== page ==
I have a dataset with a binary (survival) response variable and 3 explanatory variables (A = 3 levels, B = 3 levels, C = 6 levels). In this dataset, the data is well balanced, with 100 individuals per ABC category. I already studied the effect of these A, B, and C variables with this dataset; their effects are significant.

I have a subset. In each ABC category, 25 of the 100 individuals, of which approximately half are alive and half are dead (when less than 12 are alive or dead, the number was completed with the other category), were further investigated for a 4th variable (D). I see three problems here:

  1. I need to weight the data the rare events corrections described in King and Zeng (2001) to take into account the approximate 50% - 50% is not equal to 0/1 proportion in the bigger sample.
  2. This non-random sampling of 0 and 1 leads to a different probability for individuals to be sampled in each of the ABC categories, so I think I have to use true proportions from each category rather than the global proportion of 0/1 in the big sample.
  3. This 4th variable has 4 levels, and the data are really not balanced in these 4 levels (90% of the data is within 1 of these levels, say level D2).

I have read the King and Zeng (2001) paper carefully, as well as this CV question that led me to King and Zeng (2001) paper, and later this other one that led me to try the logistf package (I use R). I tried to apply what I understood from King and Zheng (2001), but I am not sure what I did is right. I understood there are two methods:

  • For the prior correction method, I understood you only correct the intercept. In my case, the intercept is the A1B1C1 category, and in this category survival is 100%, so survival in the big dataset and the subset are the same, and therefore the correction changes nothing. I suspect this method should not apply to me anyway, because I do not have an overall true proportion, but a proportion for each category, and this method ignores that.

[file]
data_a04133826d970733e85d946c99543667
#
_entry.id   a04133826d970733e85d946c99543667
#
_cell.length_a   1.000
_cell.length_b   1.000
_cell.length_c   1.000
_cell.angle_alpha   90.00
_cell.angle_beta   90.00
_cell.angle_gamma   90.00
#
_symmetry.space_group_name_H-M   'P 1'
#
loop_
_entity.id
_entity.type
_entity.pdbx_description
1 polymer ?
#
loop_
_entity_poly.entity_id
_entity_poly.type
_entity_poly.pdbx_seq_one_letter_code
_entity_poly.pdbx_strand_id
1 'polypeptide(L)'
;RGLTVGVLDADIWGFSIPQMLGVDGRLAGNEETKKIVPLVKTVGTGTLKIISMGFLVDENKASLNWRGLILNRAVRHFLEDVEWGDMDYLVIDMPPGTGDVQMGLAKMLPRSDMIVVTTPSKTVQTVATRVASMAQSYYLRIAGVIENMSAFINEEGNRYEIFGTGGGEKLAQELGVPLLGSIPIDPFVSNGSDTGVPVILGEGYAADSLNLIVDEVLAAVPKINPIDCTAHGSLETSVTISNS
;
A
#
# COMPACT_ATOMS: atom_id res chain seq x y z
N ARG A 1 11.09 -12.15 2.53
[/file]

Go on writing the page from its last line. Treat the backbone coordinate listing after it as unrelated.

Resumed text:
• For the weighting method: I calculated wi, and from what I understood in the paper: "All researchers need to do is to calculate wi in Eq. (8), choose it as the weight in their computer program, and then run a logit model". So I first ran my glm as:

    glm(R~ A+B+C+D, weights=wi, data=subdata, family=binomial)

    I am not sure I should include A, B, and C as explanatory variables, since I normally expect them to have no effect on survival in this subsample (each category contains about the 50% dead and alive). Anyway, it should not change the output a lot if they are not significant. With this correction, I get a good fit for level D2 (the level with most of individuals), but not at all for others levels of D (D2 preponderates). See the top right graph:

Fits Fits of a non-weighted glm model and of a glm model weighted with wi. Each dot represents one category. Proportion in the big dataset is the true proportion of 1 in the ABC category in the big dataset, Proportion in the sub dataset is the true proportion of 1 in the ABC category in the subdataset, and Model predictions are the predictions of glm models fitted with the subdataset. Each pch symbol represents a given level of D. Triangles are level D2.

Only later when seeing there is a logistf, I though this is perhaps not that simple. I am not sure now. When doing logistf(R~ A+B+C+D, weights=wi, data=subdata, family=binomial), I get estimates, but the predict function does not work, and the default model test returns infinite chi squared values (except one) and all p-values = 0 (except 1).


  • Did I properly understand King and Zeng (2001)? (How far am I from understanding it?)
  • In my glm fits, A, B, and C have significant effects. All this means is that I deparse a lot from the half / half proportions of 0 and 1 in my subset and differently in the different ABC categories – isn't that right?
  • Can I apply King and Zeng's (2001) weighting correction despite the fact that I have a value of tau and a value of $\bar y$ for each ABC category instead of global values?
  • Is it an issue that my D variable is so unbalanced, and if it is, how can I handle it? (Taking into account I will already have to weight for the rare event correction...Is "double weighting", i.e. weighting the weights, possible?) Thanks!